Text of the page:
While it is true that venture capital financing and the growth of startup firms goes hand in hand to reach an accomplishment, with every advantage comes disadvantages. Beyond its lucrative fund offering, paramount opportunities, and flexible funding options, Venture Capital isn’t suitable for long term businesses. Although you don’t need to pay investors up front, they will need their return of investment in the form of an acquisition or Initial Public Offering (IPO).

This means that as the owner of the company, you need to give them part ownership of the business. Depending on the agreement, this can go up to 50% or even more, making you a minority proprietor. The amount of funding affects the certainty of your business, and being a part owner means losing control of the company. Additionally, Venture Capital is a lengthy and complicated process that could take time.

Autonomy and freedom are lost once investors take their share on the company. You must stand your ground and change the direction of your trade to keep ownership. Carefully plan growth or alternatively look for an exit route to prevent acquisition.

How to Pitch Venture Capitalists?

Requesting cash for your business is consistently tedious, stressful, and unavoidably unpleasant. In any case, there are approaches to make the procedure more profitable and perhaps somewhat agreeable - starting with how, and to whom, you give your pitch. There are a few variables that go into deciding if an investor will put resources into a startup (some instinctual, some quantitative). Being able to convince the investors that your business is the one they should invest in, is time-consuming but doable.

Anyone can put together a PowerPoint or pie chart to illustrate their point, but you need to be able to convince them that your business is going to be worth the risk. Try your best to read the room…if they seem bored or uninterested, move on. Make sure that you can explain your concept well, show how the market needs your product or service, and of course profitability. Even if your business model is sound, it will almost always come down to numbers.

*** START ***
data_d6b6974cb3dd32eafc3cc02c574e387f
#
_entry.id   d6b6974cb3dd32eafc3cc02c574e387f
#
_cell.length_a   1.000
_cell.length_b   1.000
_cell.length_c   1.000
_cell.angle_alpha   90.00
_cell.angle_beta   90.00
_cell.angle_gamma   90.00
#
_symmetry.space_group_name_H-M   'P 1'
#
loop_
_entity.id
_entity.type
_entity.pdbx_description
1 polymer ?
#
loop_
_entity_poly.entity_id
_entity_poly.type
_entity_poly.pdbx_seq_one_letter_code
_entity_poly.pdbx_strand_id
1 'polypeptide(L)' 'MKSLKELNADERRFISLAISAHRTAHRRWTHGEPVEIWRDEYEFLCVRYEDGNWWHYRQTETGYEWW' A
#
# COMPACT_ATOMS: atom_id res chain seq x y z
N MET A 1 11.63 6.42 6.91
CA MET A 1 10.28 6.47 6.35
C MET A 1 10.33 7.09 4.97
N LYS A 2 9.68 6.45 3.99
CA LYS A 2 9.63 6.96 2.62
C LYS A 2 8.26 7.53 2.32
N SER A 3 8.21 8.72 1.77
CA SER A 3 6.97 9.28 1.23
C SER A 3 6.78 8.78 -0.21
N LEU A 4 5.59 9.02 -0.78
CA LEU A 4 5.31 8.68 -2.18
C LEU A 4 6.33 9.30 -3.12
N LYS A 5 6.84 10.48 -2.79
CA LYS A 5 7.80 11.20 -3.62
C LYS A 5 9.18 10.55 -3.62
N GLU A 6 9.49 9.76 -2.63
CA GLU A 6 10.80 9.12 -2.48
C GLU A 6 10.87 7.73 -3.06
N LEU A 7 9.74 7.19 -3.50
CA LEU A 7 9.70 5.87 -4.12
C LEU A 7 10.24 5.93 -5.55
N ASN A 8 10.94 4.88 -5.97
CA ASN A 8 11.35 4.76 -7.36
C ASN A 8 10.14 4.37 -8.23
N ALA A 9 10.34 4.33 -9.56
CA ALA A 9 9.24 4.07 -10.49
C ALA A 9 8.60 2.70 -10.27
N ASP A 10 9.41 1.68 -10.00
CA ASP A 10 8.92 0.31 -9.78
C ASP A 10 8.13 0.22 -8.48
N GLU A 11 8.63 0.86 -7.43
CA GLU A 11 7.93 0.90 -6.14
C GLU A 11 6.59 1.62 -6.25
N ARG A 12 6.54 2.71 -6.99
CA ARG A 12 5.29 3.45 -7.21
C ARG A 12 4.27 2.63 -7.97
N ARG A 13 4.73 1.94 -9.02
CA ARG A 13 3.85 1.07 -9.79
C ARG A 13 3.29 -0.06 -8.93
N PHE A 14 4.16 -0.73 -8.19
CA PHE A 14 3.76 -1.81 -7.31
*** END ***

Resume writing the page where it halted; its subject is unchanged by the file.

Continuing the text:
When you have distinguished your objective firms, invest some energy examining the foundations of the organizations' individual financial specialists to locate your best match. Consider the extraordinary people you intend to meet with and tailor your pitch accordingly. As you assemble this data, you may discover an assortment of foundation information that can improve your pitch. Pay attention to the firms you are approaching and the other businesses they have invested in, and tailor your pitch to jive with them.

Be sure to establish a connection with them by telling your story, because that is what people related to. Telling your story is almost as important as backing up the numbers. A back story is going to give the investors information on why you want your business to succeed. And, of course, be sure to practice before you get in front of them. Family and friends are great for this sort of thing.

Is Venture Capital right for you?

When it comes to Venture Capital financing, there’s no right or wrong answer, because the decision solely lies on your goal as the owner. You need to weigh its pros and cons while considering the needs of your business. Choosing Venture Capital means surrendering the totality of your company, listening to other opinions aside from yours, and losing your identity being the boss or chief executive of the firm.

But if you think that growth in startup financial funding is beneficial, and Venture Capital is your only option left, it could make your business bigger and better. From the input of experts, connections of investors, unmatched years of experience, and beneficial resources, the probability of making it big within the industry is highly feasible.

  • If you want total ownership of your business, then Venture Capital is not for you.
  • If you think that you don’t need guidance or assistance, look for other funding options.
  • Weigh the risk-return ratio versus the requirements of your business.

Other financing options

If venture capital financing and the growth of startup firms isn’t your thing, there are other financing options available. Crowdfunding is a popular option for younger entrepreneurs due to its relaxed regulations and availability of resources. It is a collective effort of gathering funds from friends, families, investors, or anybody that is interested in your project.

You could also look for private investors in the form of individuals or companies that will help back up your business. Then you have small business loans and grants offered by private companies, as well as government agencies that help entrepreneurs kick off their projects. Though, bear in mind that grants and loans do have requirements that you may or may not be qualified for.

  • Study the startup financial valuation of your business to assess funding needs.
  • Loans are perfect for companies with little to no business history.
  • Grants are usually given to veterans, immigrants, minorities, and non-profit organizations.